At the time of writing, a bucket of 60 balls was $6. On Tuesdays the complex hosts Lady Lake’s farmer’s market, while there’s a dog park at the back, with ample seating under two canopies.
8. The Orange Blossom Opry
For rural entertainment at its best, there’s a classic opry a couple of minutes away in Weirsdale. Housed in the old Weirsdale School gymnasium (1923), this establishment goes back to 1991.
With a packed schedule, there’s weekly live music Thursday through Sunday without fail. Being an opry, the prevailing genre is country music, but there’s something for most tastes.
To illustrate, I caught a super-talented Fleetwood Mac tribute band, called Fleetwood Mask. Around this time there were tributes for Paul McCartney, Rod Stewart, Santana, and The Eagles.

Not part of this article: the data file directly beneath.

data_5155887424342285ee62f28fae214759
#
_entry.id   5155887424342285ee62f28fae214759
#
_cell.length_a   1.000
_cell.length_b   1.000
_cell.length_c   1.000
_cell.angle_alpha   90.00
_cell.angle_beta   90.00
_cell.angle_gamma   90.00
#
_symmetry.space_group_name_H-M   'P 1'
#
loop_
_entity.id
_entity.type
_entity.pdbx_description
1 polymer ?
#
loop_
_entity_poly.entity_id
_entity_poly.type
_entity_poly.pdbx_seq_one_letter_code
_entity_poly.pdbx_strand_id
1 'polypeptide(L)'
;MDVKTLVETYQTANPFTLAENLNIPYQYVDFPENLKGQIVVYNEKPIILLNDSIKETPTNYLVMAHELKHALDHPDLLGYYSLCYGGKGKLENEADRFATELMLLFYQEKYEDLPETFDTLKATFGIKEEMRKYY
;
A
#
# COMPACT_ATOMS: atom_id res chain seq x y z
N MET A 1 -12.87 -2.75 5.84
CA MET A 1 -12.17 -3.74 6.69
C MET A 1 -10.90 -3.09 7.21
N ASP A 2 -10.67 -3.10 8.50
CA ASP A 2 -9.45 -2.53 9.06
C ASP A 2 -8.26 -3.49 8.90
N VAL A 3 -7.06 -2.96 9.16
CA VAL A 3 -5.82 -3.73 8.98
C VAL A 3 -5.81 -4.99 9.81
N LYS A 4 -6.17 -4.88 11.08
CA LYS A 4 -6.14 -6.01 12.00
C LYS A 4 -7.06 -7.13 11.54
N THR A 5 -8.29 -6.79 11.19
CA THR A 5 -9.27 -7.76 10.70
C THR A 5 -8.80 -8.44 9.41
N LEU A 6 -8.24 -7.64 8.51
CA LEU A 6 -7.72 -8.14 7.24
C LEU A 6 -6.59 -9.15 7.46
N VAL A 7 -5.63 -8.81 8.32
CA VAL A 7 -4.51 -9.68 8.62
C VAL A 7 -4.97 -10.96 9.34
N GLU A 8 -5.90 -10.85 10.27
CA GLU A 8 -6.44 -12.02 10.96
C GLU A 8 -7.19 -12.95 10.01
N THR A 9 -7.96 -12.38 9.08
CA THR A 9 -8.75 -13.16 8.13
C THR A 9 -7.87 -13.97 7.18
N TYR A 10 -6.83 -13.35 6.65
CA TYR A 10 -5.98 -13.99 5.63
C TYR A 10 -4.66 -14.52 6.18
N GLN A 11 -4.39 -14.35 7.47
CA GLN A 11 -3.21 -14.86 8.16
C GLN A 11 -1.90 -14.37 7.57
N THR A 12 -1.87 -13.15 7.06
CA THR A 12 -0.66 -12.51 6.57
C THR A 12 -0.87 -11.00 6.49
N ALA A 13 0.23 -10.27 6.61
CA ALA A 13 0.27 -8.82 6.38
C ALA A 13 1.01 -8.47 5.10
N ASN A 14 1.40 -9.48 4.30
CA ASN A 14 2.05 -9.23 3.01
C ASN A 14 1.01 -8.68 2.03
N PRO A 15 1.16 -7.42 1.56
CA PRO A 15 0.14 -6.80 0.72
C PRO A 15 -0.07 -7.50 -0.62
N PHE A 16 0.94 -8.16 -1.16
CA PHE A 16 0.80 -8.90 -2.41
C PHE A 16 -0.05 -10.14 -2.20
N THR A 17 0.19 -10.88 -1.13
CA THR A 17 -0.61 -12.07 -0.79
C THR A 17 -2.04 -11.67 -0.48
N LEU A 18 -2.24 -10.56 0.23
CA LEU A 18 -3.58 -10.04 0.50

You can head to the Tin Roof Cafe for pre or post-show drinks and bites, and there’s even a gift shop for a souvenir.
9. Lake Sumter Landing
Another of the three public squares in The Villages is this development on the south shore of Lake Sumter.
Incorporating the lakefront, everything looks a little like a quaint New England seaside town, with a boardwalk, clapboard houses, and old-style brick storefronts.
On this idealized streetscape there’s a big blend of local and national shopping and dining choices. So you’ll find local boutiques for clothing, pet care, shoes, wine, art supplies, one-off gifts, and a lot more besides.
These are mixed in with the likes of Johnny Rockets, Haagen-Dazs, Sonny’s BBQ, Panera Bread, and one-off spots for seafood, Thai, steaks, sandwiches…the list goes on.
As with Spanish Springs Town Square, Lake Sumter Landing has a program of live entertainment every night of the week. A little later I’ll talk about the Old Mill Playhouse, the nostalgic movie theater in the heart of this district.